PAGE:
KNOWLEDGE

Domestic abuse and residence/contact - differences in approach?

MortonFraser_Savita Sharma
Author
Savita Sharma
Consultant
PUBLISHED:
16 November 2021
Audience:
Individuals and Families
source:
The Journal of the Law Society of Scotland
category:
Article

The Scottish Approach

 

The Domestic Abuse (Scotland) Act 2018 defines domestic abuse as abusive behaviour towards a partner or ex-partner. Behaviour directed at that person's child is also considered to be domestic abuse.

Section 11(7A) and (7B) of the Children (Scotland) Act 1995 confirms that the Court shall have regard to matters concerning domestic abuse in so far as they relate to the welfare concerns of a child.  However, it provides little framework on how that would occur in practice to ensure that allegations are  consistently investigated by the Court. The inclusion of sections 11(7A) and (7B) does not create a presumption against contact for the perpetrator of abuse. Abuse is a factor in the wider welfare test. 

Therefore, when a party makes allegations of domestic abuse in child-related proceedings there is often no formal process to find the truth of those allegations within those proceedings until proof. Separate criminal enquiries may be made and can then be relied upon in the child related matters, however in many cases allegations of domestic abuse are unreported and therefore undocumented; or there may be a significant delay before the criminal trial takes place.  In the absence of formal guidance, the court will consider domestic violence allegations and how they relate to orders sought by the parties, with some sheriffs perhaps taking a more conservative approach in light of outstanding criminal charges or historical abuse allegations while others perhaps not.

In a recent Sheriff Court case A (Assisted Person) v A [2021] SCGLW 018 the court relied upon criminal proceedings before making decisions in the Family proceedings. The sheriff concluded that no child report was required and that the husband's abusive behaviour towards the wife would have an impact on the welfare of the child. He therefore ordered no contact should take place between the father and child as it was not in the child's best interests. In another case, K v G [2021] SAC (Civ) 1, the sheriff's decision was successfully appealed due to his failure to take account of the possible effects of abuse or risks of abuse. The sheriff dismissed the domestic abuse perpetrated by the father as historic and therefore irrelevant to the question of contact. The Sheriff Appeal Court overturned his decision.

So how would Court consider the allegations of domestic abuse in a more consistent manner before a proof and where they are asked to consider contact on an interim basis?

England and Wales Approach

In England, domestic abuse allegations within children proceedings are dealt with rather differently with the introduction of Practice Direction (a set of procedural rules) called "Child Arrangements & Contact Orders Practice Direction 12J" in October 2017. The practice direction includes definitions of domestic abuse (which has recently updated in August 2021 to include coercive and controlling behaviour as result of Domestic Abuse Act 2021)  and also sets out how rules on how allegations of domestic abuse should be dealt with by the Court prior to any involvement of Cafcass (The Children and Family Court Advisory and Support Service).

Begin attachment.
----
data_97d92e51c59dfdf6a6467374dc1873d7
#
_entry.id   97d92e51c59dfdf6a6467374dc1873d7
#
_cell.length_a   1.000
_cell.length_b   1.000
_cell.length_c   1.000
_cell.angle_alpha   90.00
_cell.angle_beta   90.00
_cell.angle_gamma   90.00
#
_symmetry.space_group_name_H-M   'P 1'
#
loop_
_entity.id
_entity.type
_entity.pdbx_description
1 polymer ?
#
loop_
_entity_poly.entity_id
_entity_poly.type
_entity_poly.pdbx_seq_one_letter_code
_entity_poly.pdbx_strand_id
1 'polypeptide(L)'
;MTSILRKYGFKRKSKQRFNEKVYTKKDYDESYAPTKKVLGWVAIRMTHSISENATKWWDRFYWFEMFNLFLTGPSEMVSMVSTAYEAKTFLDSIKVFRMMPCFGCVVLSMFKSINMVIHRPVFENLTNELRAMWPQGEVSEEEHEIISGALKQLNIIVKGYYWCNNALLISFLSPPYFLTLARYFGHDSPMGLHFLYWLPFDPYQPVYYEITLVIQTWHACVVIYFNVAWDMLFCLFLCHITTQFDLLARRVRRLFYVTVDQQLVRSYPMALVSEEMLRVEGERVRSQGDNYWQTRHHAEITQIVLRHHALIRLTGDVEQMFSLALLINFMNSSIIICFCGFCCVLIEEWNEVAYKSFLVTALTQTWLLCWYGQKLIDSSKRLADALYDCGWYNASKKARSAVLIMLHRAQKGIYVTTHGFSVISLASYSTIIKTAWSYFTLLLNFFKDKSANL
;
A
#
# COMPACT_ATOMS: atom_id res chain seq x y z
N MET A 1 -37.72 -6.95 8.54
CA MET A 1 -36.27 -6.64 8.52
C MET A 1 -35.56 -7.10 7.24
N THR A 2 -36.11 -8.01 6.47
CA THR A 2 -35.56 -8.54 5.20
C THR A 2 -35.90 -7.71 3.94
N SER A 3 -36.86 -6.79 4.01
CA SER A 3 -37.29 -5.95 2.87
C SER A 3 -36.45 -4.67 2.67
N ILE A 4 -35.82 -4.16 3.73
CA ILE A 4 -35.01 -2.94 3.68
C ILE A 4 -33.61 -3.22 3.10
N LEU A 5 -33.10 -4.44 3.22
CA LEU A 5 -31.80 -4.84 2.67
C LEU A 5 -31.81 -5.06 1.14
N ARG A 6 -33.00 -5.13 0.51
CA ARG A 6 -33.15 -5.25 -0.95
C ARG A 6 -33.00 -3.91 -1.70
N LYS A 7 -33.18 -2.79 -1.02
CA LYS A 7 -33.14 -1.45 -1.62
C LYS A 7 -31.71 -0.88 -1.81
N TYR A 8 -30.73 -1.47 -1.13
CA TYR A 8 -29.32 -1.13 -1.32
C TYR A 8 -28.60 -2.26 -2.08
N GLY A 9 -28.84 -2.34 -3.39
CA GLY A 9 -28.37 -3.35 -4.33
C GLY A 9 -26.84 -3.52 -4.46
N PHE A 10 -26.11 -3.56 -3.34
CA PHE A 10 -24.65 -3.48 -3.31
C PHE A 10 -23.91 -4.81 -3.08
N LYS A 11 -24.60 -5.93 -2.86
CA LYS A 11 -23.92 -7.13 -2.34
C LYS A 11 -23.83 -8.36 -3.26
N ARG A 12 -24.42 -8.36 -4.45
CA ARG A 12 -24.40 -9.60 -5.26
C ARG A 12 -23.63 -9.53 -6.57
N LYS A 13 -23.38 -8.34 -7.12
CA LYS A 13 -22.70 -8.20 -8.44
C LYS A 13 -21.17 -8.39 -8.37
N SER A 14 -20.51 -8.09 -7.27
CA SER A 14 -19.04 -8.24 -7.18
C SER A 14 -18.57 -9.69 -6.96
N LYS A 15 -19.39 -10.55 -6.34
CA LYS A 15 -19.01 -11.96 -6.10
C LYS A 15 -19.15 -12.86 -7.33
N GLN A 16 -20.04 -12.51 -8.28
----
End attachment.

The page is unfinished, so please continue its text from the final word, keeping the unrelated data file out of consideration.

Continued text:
One key component was for allegations of domestic violence to considered to be set out in schedule called a "Scott Schedule" and the other party responds after which a Judge would considers if a fact finding hearing is necessary to determine the truth of those allegations. The fact finding hearing itself allows the Judge to hear evidence and oral testimony at the outset before deciding if the accuser has proven any of the allegations to be true.

However, in practice PD12J was not being followed, or inconsistently followed and it was found that the process heavily relied on specific events of domestic abuse in isolation of the nature of the parties' relationship meaning that abuse such as coercive control was rarely acknowledged to exist or simply minimised. These profound difficulties with were considered in detail in conjoined appeals. On 30 March 2021, in re H-N and Others (domestic abuse: finding of fact hearing) 2021 EWCA Civ 448 the Court of Appeal considered four appeals all of which concerned domestic violence in relation to Child Proceedings and the application of PD12J. They held that restricting parties to a schedule may not allow the court to see a full picture of repetitive abuse and that another method of presenting allegations to the Court might be necessary such as concise narrative statements; or further investigations may need to be done to establish the best way to detail domestic violence to the Court where a more contextual approach should be adopted.  In their conclusion the Court of Appeal confirmed the overall importance of "modern thinking" and "proper understanding of the nature of domestic violence" within the judiciary when considering child matters.

This Appeal has highlighted the importance of having a more contextual understanding of the nature of the relationship between the parties and that will now be highly persuasive when looking at domestic abuse and its impact on future of care arrangements of the children. This is particularly important where allegations of coercive control are being made by one party. Perhaps borrowing the suggestions above may allow a different approach to be adopted within the context of children proceedings in Scotland.

First published by The Journal of the Law Society of Scotland

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